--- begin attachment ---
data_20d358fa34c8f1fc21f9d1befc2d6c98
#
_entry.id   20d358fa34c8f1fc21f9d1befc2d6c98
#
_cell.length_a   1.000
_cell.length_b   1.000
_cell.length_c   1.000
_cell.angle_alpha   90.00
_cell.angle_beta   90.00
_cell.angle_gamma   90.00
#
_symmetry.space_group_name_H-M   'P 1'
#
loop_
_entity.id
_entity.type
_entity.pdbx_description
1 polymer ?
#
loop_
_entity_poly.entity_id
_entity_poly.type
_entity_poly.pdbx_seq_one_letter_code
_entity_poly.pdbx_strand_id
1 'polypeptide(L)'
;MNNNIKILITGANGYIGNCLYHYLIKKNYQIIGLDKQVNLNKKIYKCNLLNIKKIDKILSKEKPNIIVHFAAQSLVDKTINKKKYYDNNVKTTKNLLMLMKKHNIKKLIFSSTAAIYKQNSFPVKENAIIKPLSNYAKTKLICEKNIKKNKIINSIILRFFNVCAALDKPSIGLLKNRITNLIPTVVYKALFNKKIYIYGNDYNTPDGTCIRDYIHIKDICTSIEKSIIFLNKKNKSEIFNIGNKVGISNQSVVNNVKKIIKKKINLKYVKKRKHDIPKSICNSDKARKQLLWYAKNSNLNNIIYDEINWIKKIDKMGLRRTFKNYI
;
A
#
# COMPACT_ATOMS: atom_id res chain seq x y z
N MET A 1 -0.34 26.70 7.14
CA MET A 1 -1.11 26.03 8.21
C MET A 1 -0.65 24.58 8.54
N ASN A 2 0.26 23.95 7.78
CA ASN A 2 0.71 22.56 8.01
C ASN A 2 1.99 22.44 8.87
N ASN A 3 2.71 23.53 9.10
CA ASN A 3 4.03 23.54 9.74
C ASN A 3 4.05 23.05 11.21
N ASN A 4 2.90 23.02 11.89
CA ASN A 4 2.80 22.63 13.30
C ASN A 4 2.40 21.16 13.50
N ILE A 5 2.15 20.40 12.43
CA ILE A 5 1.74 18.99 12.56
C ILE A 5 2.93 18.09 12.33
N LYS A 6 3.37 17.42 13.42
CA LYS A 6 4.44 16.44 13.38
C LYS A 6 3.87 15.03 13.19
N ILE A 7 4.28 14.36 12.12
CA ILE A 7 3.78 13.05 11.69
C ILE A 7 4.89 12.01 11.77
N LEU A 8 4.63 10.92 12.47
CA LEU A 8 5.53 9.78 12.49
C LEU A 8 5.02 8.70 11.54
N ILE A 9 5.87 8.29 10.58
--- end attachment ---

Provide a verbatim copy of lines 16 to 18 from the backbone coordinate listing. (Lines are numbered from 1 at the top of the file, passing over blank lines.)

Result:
_entity.type
_entity.pdbx_description
1 polymer ?